JNI and global variables in shared libs

Discussion in 'Java' started by Drazen Gemic, Oct 21, 2005.

  1. Drazen Gemic

    Drazen Gemic Guest

    This might not be the correct newsgroup for this question, but I am just
    not sure. I need some starting point.

    I am trying to call some third party C code via JNI. It appears to be
    working. The operating system is Linux. Third party code was meant to
    be a command line program, but I managed to create shared library.

    The code is huge, spread across multiple ".c" and ".h" files, and I
    wonder is it thread safe, because Java code will be multithreaded. The
    questions are:

    - if it contains global variables do all threads share the same instance
    of the global C variable, or they are "per thread" ?

    - if it contains global static C variables do all threads share the same
    instance of the global C variable, or they are "per thread" ?

    - what about static C variables in C functions ?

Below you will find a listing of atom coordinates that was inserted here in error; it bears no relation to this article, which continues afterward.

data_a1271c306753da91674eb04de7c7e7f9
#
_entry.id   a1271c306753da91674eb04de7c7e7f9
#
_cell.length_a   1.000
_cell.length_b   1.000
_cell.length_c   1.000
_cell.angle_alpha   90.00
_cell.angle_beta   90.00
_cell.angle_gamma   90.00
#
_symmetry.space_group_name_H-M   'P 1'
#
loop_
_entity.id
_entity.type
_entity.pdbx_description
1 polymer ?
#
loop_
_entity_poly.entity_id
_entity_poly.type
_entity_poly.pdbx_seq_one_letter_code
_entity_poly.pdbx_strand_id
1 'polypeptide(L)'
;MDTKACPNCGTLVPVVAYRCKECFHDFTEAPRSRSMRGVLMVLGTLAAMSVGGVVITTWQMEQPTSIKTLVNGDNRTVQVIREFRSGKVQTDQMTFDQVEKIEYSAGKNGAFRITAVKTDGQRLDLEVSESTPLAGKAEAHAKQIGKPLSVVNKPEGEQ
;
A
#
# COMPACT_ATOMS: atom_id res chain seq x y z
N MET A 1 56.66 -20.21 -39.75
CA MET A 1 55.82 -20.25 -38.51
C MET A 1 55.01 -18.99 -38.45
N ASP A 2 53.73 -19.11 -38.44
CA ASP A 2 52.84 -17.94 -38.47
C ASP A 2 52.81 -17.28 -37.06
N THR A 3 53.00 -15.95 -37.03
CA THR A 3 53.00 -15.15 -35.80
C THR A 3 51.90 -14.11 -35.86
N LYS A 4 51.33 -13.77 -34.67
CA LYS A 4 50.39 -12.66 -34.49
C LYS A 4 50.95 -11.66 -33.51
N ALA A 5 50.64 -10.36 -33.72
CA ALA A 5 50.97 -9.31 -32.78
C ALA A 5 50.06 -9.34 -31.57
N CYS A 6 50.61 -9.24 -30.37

thanks in advance

    DG
     
    Drazen Gemic, Oct 21, 2005
    #1
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  2. Drazen Gemic

    Roedy Green Guest

    On Fri, 21 Oct 2005 23:08:28 +0200, Drazen Gemic <>
    wrote or quoted :

    >The code is huge, spread across multiple ".c" and ".h" files, and I
    >wonder is it thread safe, because Java code will be multithreaded. The
    >questions are:
    >
    >- if it contains global variables do all threads share the same instance
    > of the global C variable, or they are "per thread" ?
    >
    >- if it contains global static C variables do all threads share the same
    >instance of the global C variable, or they are "per thread" ?
    >
    >- what about static C variables in C functions ?


    The way to handle this is with synchronized Java methods wrapping the
    native methods that let only one thread at a time into the C side.

    If your C code has some totally independent parts, you can control